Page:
FUTEX(7) Linux Programmer's Manual FUTEX(7)
futex - fast user-space locking
The Linux kernel provides futexes ("Fast user-space mutexes") as a
building block for fast user-space locking and semaphores. Futexes are
very basic and lend themselves well for building higher-level locking
abstractions such as mutexes, condition variables, read-write locks,
barriers, and semaphores.
Most programmers will in fact not be using futexes directly but will
instead rely on system libraries built on them, such as the Native
POSIX Thread Library (NPTL) (see pthreads(7)).
A futex is identified by a piece of memory which can be shared between
processes or threads. In these different processes, the futex need not
have identical addresses. In its bare form, a futex has semaphore
semantics; it is a counter that can be incremented and decremented
atomically; processes can wait for the value to become positive.
Futex operation occurs entirely in user space for the noncontended
case. The kernel is involved only to arbitrate the contended case. As
any sane design will strive for noncontention, futexes are also opti‐
mized for this situation.
In its bare form, a futex is an aligned integer which is touched only
by atomic assembler instructions. This integer is four bytes long on
all platforms. Processes can share this integer using mmap(2), via
shared memory segments, or because they share memory space, in which
case the application is commonly called multithreaded.
Any futex operation starts in user space, but it may be necessary to
communicate with the kernel using the futex(2) system call.
To "up" a futex, execute the proper assembler instructions that will
cause the host CPU to atomically increment the integer. Afterward,
check if it has in fact changed from 0 to 1, in which case there were
no waiters and the operation is done. This is the noncontended case
which is fast and should be common.
In the contended case, the atomic increment changed the counter from -1
(or some other negative number). If this is detected, there are wait‐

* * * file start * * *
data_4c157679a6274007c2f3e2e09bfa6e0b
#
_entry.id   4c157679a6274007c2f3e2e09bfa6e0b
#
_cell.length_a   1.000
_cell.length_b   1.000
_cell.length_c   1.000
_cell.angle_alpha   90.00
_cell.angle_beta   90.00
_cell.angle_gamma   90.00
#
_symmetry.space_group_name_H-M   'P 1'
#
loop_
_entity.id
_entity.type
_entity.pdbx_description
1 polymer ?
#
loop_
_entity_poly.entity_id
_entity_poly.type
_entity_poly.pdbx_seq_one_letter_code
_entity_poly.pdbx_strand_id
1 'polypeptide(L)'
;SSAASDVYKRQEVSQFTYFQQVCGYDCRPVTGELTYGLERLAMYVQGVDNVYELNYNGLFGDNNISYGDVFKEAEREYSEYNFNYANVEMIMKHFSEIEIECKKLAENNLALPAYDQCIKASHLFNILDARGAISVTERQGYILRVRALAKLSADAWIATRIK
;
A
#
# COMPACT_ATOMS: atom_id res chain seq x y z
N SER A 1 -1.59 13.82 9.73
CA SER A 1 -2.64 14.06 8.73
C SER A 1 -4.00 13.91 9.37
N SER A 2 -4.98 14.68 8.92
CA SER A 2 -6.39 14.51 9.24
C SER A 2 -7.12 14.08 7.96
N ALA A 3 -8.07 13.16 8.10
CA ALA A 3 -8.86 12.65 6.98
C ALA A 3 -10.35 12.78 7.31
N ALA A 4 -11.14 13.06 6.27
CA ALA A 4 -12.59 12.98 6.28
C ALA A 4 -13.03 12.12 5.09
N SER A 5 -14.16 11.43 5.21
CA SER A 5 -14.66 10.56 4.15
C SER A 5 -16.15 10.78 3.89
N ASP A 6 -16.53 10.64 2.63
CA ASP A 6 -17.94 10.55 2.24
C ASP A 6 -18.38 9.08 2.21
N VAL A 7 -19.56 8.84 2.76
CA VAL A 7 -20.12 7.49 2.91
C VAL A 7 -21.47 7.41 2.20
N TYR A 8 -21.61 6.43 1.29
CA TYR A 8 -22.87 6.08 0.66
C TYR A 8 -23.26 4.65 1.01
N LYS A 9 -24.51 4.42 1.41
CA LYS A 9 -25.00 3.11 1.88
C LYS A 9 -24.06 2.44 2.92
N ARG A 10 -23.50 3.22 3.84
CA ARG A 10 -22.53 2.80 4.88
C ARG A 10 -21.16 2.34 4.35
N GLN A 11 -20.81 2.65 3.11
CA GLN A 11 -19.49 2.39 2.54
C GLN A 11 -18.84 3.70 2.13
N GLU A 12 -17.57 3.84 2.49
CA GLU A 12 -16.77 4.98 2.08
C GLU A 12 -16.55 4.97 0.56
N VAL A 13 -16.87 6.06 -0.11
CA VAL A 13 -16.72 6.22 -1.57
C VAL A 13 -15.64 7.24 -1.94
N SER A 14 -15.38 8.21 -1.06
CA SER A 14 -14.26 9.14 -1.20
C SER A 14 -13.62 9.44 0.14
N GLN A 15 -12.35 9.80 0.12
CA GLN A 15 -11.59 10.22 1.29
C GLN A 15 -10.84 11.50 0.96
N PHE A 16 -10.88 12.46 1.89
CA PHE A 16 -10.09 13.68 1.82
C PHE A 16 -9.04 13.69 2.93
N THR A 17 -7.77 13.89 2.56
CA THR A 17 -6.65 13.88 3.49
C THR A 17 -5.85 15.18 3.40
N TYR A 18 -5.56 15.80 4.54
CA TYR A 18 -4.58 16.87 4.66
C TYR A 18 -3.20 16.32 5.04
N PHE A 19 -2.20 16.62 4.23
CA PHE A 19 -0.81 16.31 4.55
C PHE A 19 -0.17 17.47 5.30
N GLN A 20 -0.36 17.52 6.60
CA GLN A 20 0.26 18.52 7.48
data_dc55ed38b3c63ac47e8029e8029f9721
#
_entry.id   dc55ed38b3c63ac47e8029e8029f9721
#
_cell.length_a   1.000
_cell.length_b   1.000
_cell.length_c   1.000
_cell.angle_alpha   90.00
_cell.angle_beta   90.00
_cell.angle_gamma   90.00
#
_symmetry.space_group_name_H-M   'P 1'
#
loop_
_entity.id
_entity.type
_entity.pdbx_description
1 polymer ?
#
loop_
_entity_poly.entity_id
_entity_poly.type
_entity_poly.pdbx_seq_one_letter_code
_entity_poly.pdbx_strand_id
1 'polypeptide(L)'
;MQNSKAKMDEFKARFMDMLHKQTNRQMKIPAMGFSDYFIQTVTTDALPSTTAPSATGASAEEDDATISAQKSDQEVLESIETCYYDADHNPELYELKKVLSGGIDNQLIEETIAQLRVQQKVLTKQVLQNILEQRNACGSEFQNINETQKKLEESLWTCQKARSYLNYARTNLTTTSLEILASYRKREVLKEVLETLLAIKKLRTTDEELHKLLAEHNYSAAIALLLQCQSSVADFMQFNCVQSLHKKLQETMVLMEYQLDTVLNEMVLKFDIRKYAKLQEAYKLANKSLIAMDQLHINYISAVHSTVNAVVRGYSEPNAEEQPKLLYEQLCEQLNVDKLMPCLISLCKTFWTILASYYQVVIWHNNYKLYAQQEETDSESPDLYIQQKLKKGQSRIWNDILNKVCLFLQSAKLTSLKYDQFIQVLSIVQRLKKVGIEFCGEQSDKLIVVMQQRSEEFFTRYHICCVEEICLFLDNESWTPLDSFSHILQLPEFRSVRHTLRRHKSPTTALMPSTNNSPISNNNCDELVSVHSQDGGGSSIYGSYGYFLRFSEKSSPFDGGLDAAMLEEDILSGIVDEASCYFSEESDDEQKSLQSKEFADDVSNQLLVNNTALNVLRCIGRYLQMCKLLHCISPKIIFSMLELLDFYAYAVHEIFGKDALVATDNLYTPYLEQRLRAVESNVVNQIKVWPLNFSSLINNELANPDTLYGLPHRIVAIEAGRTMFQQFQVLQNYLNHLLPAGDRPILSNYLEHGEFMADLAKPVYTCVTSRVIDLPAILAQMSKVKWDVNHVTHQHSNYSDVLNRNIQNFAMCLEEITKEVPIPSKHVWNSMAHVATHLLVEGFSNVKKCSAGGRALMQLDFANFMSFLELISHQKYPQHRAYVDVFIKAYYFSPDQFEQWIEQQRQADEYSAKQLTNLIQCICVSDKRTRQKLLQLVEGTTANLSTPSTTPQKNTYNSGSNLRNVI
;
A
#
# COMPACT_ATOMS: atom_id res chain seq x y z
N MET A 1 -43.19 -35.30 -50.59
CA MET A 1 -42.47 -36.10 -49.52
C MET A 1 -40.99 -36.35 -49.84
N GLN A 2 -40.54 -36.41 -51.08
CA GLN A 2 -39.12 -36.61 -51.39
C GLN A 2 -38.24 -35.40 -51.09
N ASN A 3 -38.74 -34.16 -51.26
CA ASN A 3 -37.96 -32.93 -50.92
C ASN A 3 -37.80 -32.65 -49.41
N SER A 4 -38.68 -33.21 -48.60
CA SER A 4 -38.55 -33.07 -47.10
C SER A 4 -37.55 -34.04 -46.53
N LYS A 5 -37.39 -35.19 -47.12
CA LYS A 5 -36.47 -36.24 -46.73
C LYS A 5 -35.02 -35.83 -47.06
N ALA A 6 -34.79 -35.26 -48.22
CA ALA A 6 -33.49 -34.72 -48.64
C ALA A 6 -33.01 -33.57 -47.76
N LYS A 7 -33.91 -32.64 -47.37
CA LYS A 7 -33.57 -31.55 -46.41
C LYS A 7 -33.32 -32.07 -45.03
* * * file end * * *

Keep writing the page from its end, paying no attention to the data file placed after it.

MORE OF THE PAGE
ers. User space should now set the counter to 1 and instruct the ker‐
nel to wake up any waiters using the FUTEX_WAKE operation.
Waiting on a futex, to "down" it, is the reverse operation. Atomically
decrement the counter and check if it changed to 0, in which case the
operation is done and the futex was uncontended. In all other circum‐
stances, the process should set the counter to -1 and request that the
kernel wait for another process to up the futex. This is done using
the FUTEX_WAIT operation.
The futex(2) system call can optionally be passed a timeout specifying
how long the kernel should wait for the futex to be upped. In this
case, semantics are more complex and the programmer is referred to
futex(2) for more details. The same holds for asynchronous futex wait‐
Initial futex support was merged in Linux 2.5.7 but with different
semantics from those described above. Current semantics are available
from Linux 2.5.40 onward.
To reiterate, bare futexes are not intended as an easy-to-use abstrac‐
tion for end users. Implementors are expected to be assembly literate
and to have read the sources of the futex user-space library referenced
This man page illustrates the most common use of the futex(2) primi‐
tives; it is by no means the only one.
clone(2), futex(2), get_robust_list(2), set_robust_list(2),
Fuss, Futexes and Furwocks: Fast Userlevel Locking in Linux (proceed‐
ings of the Ottawa Linux Symposium 2002), futex example library,
This page is part of release 4.15 of the Linux man-pages project. A
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latest version of this page, can be found at
Linux 2017-09-15 FUTEX(7)